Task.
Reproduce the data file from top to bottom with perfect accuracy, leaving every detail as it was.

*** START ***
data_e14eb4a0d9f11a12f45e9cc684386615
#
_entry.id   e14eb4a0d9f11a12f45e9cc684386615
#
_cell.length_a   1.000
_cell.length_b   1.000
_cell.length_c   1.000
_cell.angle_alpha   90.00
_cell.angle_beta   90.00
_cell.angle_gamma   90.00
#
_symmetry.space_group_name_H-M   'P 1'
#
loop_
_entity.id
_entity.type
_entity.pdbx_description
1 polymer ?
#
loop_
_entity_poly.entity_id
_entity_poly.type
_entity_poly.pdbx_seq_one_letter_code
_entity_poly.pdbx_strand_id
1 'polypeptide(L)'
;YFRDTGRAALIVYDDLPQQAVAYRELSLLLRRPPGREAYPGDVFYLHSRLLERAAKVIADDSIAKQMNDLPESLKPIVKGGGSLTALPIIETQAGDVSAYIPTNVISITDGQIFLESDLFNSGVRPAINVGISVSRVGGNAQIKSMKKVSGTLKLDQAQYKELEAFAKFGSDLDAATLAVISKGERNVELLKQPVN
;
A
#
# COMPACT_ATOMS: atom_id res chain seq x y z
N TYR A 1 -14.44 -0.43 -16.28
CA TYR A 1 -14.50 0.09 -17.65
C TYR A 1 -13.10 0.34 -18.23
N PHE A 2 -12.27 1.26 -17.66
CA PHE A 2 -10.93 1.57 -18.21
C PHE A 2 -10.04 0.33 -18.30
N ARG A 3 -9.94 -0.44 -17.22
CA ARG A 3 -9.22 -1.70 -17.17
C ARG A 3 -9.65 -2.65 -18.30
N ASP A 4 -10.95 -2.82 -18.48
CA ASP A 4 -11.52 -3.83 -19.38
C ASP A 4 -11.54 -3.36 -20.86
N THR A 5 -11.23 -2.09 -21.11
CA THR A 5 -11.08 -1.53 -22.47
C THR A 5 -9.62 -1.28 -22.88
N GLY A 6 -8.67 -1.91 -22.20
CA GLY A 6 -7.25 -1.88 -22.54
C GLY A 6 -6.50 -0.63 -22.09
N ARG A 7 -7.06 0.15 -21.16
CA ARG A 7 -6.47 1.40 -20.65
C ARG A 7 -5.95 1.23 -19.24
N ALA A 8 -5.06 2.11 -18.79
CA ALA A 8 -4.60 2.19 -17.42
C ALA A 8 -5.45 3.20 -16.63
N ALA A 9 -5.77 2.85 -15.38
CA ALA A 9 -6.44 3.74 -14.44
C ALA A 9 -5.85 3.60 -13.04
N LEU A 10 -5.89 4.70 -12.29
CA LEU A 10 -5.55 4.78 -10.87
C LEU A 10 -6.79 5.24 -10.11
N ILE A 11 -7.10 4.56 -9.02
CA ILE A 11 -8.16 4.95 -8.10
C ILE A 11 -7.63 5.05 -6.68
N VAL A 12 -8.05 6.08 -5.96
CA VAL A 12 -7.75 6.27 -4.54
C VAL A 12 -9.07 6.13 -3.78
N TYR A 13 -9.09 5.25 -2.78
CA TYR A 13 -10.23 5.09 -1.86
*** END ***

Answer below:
data_e14eb4a0d9f11a12f45e9cc684386615
#
_entry.id   e14eb4a0d9f11a12f45e9cc684386615
#
_cell.length_a   1.000
_cell.length_b   1.000
_cell.length_c   1.000
_cell.angle_alpha   90.00
_cell.angle_beta   90.00
_cell.angle_gamma   90.00
#
_symmetry.space_group_name_H-M   'P 1'
#
loop_
_entity.id
_entity.type
_entity.pdbx_description
1 polymer ?
#
loop_
_entity_poly.entity_id
_entity_poly.type
_entity_poly.pdbx_seq_one_letter_code
_entity_poly.pdbx_strand_id
1 'polypeptide(L)'
;YFRDTGRAALIVYDDLPQQAVAYRELSLLLRRPPGREAYPGDVFYLHSRLLERAAKVIADDSIAKQMNDLPESLKPIVKGGGSLTALPIIETQAGDVSAYIPTNVISITDGQIFLESDLFNSGVRPAINVGISVSRVGGNAQIKSMKKVSGTLKLDQAQYKELEAFAKFGSDLDAATLAVISKGERNVELLKQPVN
;
A
#
# COMPACT_ATOMS: atom_id res chain seq x y z
N TYR A 1 -14.44 -0.43 -16.28
CA TYR A 1 -14.50 0.09 -17.65
C TYR A 1 -13.10 0.34 -18.23
N PHE A 2 -12.27 1.26 -17.66
CA PHE A 2 -10.93 1.57 -18.21
C PHE A 2 -10.04 0.33 -18.30
N ARG A 3 -9.94 -0.44 -17.22
CA ARG A 3 -9.22 -1.70 -17.17
C ARG A 3 -9.65 -2.65 -18.30
N ASP A 4 -10.95 -2.82 -18.48
CA ASP A 4 -11.52 -3.83 -19.38
C ASP A 4 -11.54 -3.36 -20.86
N THR A 5 -11.23 -2.09 -21.11
CA THR A 5 -11.08 -1.53 -22.47
C THR A 5 -9.62 -1.28 -22.88
N GLY A 6 -8.67 -1.91 -22.20
CA GLY A 6 -7.25 -1.88 -22.54
C GLY A 6 -6.50 -0.63 -22.09
N ARG A 7 -7.06 0.15 -21.16
CA ARG A 7 -6.47 1.40 -20.65
C ARG A 7 -5.95 1.23 -19.24
N ALA A 8 -5.06 2.11 -18.79
CA ALA A 8 -4.60 2.19 -17.42
C ALA A 8 -5.45 3.20 -16.63
N ALA A 9 -5.77 2.85 -15.38
CA ALA A 9 -6.44 3.74 -14.44
C ALA A 9 -5.85 3.60 -13.04
N LEU A 10 -5.89 4.70 -12.29
CA LEU A 10 -5.55 4.78 -10.87
C LEU A 10 -6.79 5.24 -10.11
N ILE A 11 -7.10 4.56 -9.02
CA ILE A 11 -8.16 4.95 -8.10
C ILE A 11 -7.63 5.05 -6.68
N VAL A 12 -8.05 6.08 -5.96
CA VAL A 12 -7.75 6.27 -4.54
C VAL A 12 -9.07 6.13 -3.78
N TYR A 13 -9.09 5.25 -2.78
CA TYR A 13 -10.23 5.09 -1.86